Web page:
Inviting meltdown: Preserving the Status Quo with Artifice and Lies Leads to Systemic Collapse


These few words refer to the “economic domain” and, in particular, the sad state of the Euro. However, what I wanted to highlight (perhaps reiterate would be a better word) is the universality of complex systems. Hence the ability for us to learn lessons in economics from biology, politics from forestry management, etc.

But these are lessons that each and every business owner or wannabe business “leader” would do well to understand and apply NOW and NEVER FORGET! This isn’t new news or new wisdom and if you don’t believe me, contemplate this, from a few centuries ago:

“…in its beginning it is easy to cure, but hard to recognise; whereas, after a time, not having been detected and treated at the first, it becomes easy to recognise but impossible to cure”

– Niccolo Machiavelli

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Euro 2011: the “tipping point”


Time is NOT on our side!

Despite the urgency, Europe’s leaders still cannot decide upon the best course of action since all of the available options have potentially serious side effects on the economy and financial system at a time when Europe is already headed for a recession, if it is not already in one.  EU industrial production for October was down 2% while Germany’s ZEW (confidence index) has entered deep recessionary territory.  The leading indicators for Italy and France have also dropped to levels indicating recessions in the past.  Austerity unaccompanied by national monetary policy and the ability to devalue can only exacerbate this negative trend.

The problems appear to be spreading to the rest of the globe as well.  Both Indian and Brazilian industrial production is weakening while their leading indexes are pointing down.  Korean industrial production has been flat all year.  Notably, the developing nations’ economies are heavily export-driven, and Europe is an important customer for their goods, although there are undoubtedly country-specific factors at work as well.

Business Insider

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LIBOR: The territory looks familiar but no more appealing!


And Now Banks Are Beginning To Freak Out About Lending To Each Other Again

Euro 2011: the “game” was done in 1st Quarter but deep in the 4th the lights are going out!


Risk rating on internet

The following graphic represents our [Ontonix] rating of the entire European Union (comprising 27 countries, each described via 24 macro-economic parameters) and which we analyse every quarter (results from Q1 2011 analysis). For a more in depth analysis of feedback loops within networks the full article can be found here:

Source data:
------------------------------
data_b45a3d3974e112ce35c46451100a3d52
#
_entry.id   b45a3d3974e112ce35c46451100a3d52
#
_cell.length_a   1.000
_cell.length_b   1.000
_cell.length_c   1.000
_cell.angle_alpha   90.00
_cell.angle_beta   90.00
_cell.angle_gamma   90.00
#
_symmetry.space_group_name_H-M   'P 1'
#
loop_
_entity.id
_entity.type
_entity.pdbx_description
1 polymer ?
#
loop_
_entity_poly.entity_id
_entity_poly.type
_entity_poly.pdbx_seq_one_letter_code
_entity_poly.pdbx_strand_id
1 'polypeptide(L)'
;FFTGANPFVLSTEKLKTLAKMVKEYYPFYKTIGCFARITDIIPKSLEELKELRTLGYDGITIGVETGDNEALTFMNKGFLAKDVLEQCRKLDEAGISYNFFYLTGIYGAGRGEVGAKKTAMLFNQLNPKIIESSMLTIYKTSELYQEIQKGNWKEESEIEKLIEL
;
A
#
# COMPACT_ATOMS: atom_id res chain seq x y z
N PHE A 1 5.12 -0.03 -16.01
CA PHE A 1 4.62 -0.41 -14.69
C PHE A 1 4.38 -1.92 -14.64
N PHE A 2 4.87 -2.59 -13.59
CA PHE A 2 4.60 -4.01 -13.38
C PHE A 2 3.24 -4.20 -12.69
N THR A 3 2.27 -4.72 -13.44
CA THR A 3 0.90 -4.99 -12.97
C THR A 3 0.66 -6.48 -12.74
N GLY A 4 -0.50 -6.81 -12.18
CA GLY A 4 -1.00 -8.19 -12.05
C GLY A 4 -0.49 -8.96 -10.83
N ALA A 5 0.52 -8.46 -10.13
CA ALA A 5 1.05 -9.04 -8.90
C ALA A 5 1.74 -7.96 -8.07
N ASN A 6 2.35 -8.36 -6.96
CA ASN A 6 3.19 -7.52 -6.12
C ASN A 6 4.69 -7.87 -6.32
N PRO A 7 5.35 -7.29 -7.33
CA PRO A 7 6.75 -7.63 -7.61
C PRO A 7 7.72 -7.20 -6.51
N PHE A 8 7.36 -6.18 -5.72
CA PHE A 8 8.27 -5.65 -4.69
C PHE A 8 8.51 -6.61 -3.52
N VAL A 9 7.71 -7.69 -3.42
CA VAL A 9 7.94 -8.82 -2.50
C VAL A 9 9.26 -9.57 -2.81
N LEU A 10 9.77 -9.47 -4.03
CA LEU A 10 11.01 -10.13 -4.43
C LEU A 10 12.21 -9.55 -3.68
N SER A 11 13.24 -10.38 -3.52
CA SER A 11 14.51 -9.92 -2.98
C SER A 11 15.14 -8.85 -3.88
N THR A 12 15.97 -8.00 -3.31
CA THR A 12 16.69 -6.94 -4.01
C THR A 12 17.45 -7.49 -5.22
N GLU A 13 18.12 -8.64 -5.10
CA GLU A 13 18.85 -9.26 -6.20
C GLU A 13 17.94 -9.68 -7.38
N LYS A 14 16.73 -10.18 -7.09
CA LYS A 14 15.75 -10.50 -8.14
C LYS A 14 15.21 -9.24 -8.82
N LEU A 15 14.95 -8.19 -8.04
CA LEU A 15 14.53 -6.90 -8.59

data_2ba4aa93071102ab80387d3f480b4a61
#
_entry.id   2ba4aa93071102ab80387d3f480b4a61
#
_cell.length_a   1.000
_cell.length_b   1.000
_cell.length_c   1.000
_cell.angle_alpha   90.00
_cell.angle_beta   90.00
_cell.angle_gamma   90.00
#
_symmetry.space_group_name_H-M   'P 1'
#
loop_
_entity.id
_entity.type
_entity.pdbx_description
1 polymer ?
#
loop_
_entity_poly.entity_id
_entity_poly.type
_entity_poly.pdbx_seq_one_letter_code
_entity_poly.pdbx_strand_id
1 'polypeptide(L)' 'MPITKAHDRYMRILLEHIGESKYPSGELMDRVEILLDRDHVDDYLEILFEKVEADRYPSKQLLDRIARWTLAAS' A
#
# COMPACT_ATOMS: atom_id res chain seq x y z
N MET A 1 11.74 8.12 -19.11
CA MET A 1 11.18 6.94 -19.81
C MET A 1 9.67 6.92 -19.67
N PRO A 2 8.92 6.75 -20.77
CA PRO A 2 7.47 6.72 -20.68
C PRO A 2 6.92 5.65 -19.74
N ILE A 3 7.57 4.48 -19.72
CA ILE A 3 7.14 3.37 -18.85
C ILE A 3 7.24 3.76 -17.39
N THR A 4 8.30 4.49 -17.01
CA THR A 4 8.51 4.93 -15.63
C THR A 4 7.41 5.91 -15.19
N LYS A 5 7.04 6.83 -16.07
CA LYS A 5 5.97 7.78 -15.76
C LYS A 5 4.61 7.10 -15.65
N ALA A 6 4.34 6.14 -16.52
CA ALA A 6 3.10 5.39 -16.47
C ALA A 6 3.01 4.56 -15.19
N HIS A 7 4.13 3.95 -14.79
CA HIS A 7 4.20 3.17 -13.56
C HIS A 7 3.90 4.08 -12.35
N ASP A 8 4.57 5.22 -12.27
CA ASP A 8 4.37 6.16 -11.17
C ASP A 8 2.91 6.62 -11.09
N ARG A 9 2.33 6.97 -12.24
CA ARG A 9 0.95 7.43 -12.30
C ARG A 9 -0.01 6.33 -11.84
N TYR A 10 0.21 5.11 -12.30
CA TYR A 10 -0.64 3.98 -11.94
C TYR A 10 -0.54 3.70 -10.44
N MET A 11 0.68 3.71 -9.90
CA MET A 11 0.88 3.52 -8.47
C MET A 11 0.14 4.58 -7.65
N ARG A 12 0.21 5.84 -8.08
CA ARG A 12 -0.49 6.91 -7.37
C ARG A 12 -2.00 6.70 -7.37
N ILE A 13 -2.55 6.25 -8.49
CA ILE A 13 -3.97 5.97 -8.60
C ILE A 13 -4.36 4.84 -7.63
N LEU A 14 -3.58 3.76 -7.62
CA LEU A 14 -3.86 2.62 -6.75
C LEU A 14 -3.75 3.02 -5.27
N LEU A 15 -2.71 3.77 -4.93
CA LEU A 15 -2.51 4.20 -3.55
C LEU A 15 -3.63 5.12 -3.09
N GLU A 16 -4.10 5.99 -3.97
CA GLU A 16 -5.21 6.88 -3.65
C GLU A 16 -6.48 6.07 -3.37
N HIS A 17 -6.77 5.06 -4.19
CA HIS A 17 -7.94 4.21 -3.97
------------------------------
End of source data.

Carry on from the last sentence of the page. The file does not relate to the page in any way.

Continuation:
Reality is Made of Loops But All We See Is Straight Lines

A 1 star rating, in a 5 star stratification, tells anyone, pretty well, all they would need to know about the subject being rated!

Unlike the Rating Agencies our rating does not come in the form of an, over-priced, “opinion” that, on the bases of numerous failures in the recent past, are worth very little: if you received such inaccurate opinions from a Doctor or Surgeon they would have been the subject of numerous Medical Malpractice lawsuits and be struck off long before now. Their incompetence would tend to affect only one person at a time NOT tens of millions over generations!!! Read more of this post

Selling More CDS on Europe Debt Raises Risk for U.S. Banks – Businessweek


The US must be delighted that the rumbling crisis in Europe is deflecting (or merely delaying) calls for closer scrutiny of their own financial "smokescreen".

We are at the stage where I really doubt it matters which gerry-built financial structure collapses first! Conditions are such that these fragile structures will fall one after the other and those, whose personal and collective greed led them to steer a course intended to preserve accumulated power and wealth, will come to realise the futility of the exercise when they lose both…and more.

“Risk isn’t going to evaporate through these trades,” Cannon said.

“The big problem with all these gross exposures is counterparty risk. When the CDS is triggered due to default, will those counterparties be standing? If everybody is buying from each other, who’s ultimately going to pay for the losses?”

via Selling More CDS on Europe Debt Raises Risk for U.S. Banks – Businessweek.

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